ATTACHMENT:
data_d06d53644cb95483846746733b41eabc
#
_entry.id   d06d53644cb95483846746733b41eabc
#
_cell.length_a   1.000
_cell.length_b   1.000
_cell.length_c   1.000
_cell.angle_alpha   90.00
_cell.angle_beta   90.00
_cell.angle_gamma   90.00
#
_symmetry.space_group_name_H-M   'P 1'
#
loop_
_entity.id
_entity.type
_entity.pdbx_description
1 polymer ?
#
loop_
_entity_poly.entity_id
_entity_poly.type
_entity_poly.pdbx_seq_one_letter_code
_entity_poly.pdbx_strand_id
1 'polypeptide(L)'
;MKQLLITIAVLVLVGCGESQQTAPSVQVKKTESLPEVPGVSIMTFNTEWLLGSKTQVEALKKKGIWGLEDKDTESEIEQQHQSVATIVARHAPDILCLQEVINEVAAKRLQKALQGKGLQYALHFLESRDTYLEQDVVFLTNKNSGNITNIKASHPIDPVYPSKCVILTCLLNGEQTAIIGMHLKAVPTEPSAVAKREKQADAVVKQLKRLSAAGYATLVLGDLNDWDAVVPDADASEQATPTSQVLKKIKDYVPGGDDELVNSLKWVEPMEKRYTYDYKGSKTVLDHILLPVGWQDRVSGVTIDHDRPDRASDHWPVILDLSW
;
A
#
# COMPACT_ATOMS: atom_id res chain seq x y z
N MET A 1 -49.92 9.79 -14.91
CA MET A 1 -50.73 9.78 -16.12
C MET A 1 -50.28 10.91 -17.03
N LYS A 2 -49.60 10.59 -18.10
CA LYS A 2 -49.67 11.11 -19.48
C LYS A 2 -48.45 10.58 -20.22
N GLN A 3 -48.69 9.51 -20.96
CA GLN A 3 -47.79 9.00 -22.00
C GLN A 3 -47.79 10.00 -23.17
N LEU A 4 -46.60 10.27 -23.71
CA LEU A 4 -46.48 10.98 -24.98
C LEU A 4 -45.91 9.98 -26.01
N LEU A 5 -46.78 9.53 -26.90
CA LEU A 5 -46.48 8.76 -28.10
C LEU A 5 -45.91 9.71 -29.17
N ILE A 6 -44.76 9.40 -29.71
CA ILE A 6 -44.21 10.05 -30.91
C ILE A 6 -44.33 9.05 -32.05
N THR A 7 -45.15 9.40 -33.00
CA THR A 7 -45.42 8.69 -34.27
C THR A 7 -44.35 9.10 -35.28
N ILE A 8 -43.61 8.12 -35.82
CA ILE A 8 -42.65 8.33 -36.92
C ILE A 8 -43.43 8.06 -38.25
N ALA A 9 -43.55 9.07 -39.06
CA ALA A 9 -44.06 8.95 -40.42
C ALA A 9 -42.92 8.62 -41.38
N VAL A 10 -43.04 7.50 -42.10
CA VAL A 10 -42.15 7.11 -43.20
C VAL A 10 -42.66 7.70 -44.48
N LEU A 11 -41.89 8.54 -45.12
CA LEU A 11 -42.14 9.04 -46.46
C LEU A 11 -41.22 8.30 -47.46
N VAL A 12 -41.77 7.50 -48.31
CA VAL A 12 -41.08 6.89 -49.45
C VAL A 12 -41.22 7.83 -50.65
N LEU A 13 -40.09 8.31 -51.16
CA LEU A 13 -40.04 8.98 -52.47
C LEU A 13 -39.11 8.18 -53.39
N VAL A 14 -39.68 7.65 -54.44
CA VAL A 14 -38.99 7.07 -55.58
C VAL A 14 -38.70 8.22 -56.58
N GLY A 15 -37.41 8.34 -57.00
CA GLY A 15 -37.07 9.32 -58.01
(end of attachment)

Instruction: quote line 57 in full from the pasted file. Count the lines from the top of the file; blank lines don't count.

C ALA A 9 -42.92 8.62 -41.38